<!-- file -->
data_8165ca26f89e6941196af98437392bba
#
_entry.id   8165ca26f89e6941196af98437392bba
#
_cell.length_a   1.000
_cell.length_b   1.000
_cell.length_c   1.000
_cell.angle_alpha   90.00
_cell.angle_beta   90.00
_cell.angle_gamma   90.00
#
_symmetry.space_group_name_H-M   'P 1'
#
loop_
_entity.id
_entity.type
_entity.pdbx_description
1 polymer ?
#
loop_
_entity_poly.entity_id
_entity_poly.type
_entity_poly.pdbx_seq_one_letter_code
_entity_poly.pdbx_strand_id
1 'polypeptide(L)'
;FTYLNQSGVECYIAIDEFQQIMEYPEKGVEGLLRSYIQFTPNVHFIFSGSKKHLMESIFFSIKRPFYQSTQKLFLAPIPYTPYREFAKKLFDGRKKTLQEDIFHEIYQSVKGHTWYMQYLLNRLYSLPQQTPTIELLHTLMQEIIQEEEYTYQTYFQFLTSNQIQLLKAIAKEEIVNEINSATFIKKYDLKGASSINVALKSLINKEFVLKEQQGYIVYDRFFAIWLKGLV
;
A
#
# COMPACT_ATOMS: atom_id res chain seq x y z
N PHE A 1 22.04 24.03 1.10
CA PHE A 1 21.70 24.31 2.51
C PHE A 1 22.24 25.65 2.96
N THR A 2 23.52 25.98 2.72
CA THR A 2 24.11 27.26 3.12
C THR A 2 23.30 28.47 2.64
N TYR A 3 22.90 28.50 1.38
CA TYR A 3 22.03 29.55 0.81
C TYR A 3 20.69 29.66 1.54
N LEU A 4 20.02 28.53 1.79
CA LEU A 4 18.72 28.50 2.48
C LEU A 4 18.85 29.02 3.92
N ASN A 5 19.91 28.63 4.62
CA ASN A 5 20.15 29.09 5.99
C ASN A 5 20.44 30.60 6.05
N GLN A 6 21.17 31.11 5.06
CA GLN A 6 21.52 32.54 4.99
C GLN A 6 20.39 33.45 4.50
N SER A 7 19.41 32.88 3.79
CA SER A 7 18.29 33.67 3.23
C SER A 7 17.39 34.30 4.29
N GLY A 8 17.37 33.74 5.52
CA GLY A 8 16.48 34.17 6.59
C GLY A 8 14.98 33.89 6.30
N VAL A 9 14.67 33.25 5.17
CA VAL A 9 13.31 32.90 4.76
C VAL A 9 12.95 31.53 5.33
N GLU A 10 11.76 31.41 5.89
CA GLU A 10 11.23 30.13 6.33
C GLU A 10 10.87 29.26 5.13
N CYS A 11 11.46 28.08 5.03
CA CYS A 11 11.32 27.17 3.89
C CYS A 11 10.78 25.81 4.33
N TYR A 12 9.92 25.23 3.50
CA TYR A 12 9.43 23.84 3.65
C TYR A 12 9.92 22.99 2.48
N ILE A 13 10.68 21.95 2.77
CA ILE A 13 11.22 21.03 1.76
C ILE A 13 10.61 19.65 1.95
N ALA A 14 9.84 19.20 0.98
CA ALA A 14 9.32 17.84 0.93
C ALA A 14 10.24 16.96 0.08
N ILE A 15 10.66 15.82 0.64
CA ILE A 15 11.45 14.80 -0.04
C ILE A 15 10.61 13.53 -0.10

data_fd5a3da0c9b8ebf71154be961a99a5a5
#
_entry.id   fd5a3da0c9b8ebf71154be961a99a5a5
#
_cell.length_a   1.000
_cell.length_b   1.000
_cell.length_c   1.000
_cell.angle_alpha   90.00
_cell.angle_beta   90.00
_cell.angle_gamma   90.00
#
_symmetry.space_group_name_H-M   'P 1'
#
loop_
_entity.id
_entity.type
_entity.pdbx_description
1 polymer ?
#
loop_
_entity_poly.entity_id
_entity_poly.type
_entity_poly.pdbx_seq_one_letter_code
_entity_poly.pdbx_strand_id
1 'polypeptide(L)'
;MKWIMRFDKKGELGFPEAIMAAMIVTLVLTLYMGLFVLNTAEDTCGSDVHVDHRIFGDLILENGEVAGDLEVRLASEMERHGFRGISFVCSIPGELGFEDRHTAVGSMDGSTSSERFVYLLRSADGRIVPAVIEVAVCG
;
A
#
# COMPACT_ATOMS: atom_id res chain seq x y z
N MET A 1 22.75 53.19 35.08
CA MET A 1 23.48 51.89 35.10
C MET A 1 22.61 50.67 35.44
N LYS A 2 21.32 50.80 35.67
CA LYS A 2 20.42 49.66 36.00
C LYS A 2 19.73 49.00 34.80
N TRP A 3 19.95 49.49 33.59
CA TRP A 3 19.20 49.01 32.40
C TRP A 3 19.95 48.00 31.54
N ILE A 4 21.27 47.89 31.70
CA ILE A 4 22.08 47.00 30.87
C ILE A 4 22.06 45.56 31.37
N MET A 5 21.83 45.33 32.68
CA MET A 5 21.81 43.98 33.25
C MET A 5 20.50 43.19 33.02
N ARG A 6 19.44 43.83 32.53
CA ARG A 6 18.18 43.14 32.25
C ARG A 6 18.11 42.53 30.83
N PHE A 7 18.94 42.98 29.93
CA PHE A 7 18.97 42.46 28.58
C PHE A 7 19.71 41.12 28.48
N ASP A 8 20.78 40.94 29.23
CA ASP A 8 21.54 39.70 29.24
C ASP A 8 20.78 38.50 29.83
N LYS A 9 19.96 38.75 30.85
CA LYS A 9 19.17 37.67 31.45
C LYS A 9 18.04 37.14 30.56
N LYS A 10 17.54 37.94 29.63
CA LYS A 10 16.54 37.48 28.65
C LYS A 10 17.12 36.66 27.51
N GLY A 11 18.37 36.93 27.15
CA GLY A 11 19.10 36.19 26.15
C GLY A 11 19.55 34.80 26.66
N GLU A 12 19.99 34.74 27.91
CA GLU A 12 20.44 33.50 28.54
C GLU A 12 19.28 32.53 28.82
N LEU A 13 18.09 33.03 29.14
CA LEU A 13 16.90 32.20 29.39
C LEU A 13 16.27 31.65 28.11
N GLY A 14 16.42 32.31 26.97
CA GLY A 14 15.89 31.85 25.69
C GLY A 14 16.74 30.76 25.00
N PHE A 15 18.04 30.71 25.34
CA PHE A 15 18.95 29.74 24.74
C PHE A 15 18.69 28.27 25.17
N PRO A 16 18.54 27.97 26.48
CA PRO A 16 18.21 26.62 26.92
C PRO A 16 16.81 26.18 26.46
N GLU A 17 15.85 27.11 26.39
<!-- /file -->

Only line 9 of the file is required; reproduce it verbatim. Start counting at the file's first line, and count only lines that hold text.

_cell.angle_beta   90.00